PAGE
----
Even the most promising joint business ventures can fall apart. If they do, parties that once saw each other as partners can quickly find themselves as adversaries. To that end, the term “broken deals” is intentionally broad – designed to capture not just failed mergers but also other types of disputes that can arise from a transaction. Even completed transactions can lead to serious litigation risk from dissatisfied stakeholders. Fund managers need to watch carefully for those risks and guard against them in any transaction they undertake. In this first article in a two-part series, MoloLamken LLP attorneys Justin M. Ellis and Caleb Hayes‑Deats survey different types of claims that can arise after broken deals and provide practical lessons for fund managers from caselaw, including those arising from material adverse changes or material adverse effects; misrepresentation claims; or breaches of non-disclosure agreements. The second article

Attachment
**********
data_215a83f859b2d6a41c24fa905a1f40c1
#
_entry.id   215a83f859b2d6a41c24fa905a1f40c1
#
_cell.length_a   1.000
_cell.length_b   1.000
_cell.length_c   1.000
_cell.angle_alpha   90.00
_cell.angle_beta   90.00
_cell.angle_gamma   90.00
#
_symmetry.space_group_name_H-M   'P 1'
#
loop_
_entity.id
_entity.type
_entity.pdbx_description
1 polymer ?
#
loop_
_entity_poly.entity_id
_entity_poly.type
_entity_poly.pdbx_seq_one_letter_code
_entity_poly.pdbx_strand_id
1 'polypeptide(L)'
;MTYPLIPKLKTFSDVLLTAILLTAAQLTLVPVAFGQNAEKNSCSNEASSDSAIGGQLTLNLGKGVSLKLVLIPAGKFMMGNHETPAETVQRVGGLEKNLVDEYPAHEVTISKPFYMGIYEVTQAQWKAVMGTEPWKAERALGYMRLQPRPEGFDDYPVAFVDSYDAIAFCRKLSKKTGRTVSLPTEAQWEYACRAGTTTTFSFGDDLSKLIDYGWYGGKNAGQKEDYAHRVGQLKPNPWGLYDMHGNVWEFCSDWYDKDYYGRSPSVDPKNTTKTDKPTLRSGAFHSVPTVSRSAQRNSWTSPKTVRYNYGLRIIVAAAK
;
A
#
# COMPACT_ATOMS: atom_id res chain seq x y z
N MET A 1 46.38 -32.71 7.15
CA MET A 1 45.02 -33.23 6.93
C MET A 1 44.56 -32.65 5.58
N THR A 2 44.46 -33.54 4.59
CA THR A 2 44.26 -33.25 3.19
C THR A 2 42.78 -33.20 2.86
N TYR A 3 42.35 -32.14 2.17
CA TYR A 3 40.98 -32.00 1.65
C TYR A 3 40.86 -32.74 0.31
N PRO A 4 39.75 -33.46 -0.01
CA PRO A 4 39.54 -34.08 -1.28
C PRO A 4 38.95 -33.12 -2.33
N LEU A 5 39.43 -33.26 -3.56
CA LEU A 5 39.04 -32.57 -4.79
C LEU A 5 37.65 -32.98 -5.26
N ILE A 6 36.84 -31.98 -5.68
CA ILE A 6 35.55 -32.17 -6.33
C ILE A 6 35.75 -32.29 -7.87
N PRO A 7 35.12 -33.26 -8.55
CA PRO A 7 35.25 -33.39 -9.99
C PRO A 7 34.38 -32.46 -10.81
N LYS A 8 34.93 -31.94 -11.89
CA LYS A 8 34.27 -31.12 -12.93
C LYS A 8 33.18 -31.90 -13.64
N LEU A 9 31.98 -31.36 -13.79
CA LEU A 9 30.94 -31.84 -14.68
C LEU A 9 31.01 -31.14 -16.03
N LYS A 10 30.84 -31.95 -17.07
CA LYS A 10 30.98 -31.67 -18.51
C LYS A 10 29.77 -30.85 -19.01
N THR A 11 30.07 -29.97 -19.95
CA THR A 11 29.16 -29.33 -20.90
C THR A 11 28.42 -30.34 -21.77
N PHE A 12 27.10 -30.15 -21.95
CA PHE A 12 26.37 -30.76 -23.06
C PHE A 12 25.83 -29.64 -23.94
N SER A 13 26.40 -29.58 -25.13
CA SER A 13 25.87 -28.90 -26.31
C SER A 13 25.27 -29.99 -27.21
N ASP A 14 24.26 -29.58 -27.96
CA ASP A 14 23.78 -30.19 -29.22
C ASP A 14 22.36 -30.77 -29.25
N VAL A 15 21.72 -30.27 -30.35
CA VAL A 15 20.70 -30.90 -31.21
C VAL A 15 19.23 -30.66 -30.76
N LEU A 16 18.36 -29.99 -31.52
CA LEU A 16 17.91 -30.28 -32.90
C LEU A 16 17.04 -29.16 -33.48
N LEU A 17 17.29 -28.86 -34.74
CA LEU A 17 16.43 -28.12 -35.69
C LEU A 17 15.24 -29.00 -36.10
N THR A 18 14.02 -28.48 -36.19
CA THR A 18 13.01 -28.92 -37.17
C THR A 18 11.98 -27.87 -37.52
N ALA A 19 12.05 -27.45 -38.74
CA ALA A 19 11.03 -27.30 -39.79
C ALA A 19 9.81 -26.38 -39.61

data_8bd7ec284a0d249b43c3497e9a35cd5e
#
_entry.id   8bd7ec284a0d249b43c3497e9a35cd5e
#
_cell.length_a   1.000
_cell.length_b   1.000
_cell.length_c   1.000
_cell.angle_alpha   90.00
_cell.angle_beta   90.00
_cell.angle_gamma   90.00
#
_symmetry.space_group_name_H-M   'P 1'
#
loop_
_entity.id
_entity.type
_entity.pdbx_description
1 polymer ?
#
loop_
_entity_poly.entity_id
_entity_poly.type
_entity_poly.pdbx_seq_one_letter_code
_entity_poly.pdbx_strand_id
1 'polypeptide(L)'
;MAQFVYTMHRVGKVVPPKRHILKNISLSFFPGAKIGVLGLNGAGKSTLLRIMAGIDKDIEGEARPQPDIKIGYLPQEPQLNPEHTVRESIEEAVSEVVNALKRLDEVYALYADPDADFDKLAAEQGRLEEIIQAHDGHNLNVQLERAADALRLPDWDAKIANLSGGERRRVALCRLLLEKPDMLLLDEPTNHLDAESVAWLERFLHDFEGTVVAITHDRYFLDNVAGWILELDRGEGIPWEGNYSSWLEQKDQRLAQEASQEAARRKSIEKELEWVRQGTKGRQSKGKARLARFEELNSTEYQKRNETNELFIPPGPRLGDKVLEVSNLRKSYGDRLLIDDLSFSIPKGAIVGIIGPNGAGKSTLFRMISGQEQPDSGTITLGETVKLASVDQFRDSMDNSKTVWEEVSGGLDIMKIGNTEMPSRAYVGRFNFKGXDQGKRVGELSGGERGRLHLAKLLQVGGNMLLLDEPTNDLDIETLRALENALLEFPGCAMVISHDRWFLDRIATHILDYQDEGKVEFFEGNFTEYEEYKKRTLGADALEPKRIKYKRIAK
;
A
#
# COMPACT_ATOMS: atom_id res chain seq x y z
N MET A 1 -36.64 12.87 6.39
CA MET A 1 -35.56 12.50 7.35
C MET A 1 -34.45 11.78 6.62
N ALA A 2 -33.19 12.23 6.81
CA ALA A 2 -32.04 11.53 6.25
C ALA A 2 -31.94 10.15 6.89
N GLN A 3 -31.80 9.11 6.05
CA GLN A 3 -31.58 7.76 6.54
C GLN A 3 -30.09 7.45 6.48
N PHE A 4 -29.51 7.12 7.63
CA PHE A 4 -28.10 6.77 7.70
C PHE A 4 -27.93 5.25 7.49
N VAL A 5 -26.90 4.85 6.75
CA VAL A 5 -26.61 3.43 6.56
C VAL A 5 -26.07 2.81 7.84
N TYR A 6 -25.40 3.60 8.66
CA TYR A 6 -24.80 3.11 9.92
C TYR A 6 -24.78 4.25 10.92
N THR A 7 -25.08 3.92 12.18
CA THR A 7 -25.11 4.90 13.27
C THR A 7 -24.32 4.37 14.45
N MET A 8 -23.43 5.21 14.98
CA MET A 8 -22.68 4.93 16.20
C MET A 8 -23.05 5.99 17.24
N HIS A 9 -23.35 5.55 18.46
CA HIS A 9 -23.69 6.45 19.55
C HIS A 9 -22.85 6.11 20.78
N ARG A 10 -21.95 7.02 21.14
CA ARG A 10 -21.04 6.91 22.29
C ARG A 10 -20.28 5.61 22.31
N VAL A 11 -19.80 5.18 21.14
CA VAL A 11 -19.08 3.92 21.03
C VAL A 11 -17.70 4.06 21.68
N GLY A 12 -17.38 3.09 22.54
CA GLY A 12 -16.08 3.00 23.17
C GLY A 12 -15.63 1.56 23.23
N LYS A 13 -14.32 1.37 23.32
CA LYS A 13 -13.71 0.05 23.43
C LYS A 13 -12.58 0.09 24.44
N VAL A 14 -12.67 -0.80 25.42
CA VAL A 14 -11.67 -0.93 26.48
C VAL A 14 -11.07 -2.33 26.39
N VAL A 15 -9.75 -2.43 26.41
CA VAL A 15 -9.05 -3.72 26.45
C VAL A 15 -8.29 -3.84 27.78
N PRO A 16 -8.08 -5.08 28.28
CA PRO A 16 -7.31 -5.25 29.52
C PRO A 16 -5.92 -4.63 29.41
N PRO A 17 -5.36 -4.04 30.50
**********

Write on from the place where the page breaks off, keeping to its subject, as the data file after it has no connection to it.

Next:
will examine risks associated with deals falling apart due to a breach of fiduciary duties; situations involving distressed companies; and where parties are charged with aiding and abetting conduct in connection with a broken deal. For coverage of allocating fees resulting from broken deals, see “Primer on Deal‑by‑Deal Funds: Balancing Deal Uncertainty Against Attractive Carry Opportunities (Part Three of Three)
” (Mar. 3, 2020); and “SEC Enforcement Action Involving ‘Broken Deal’ Expenses Emphasizes the Importance of Proper Allocation and Disclosure
” (Jul. 9, 2015).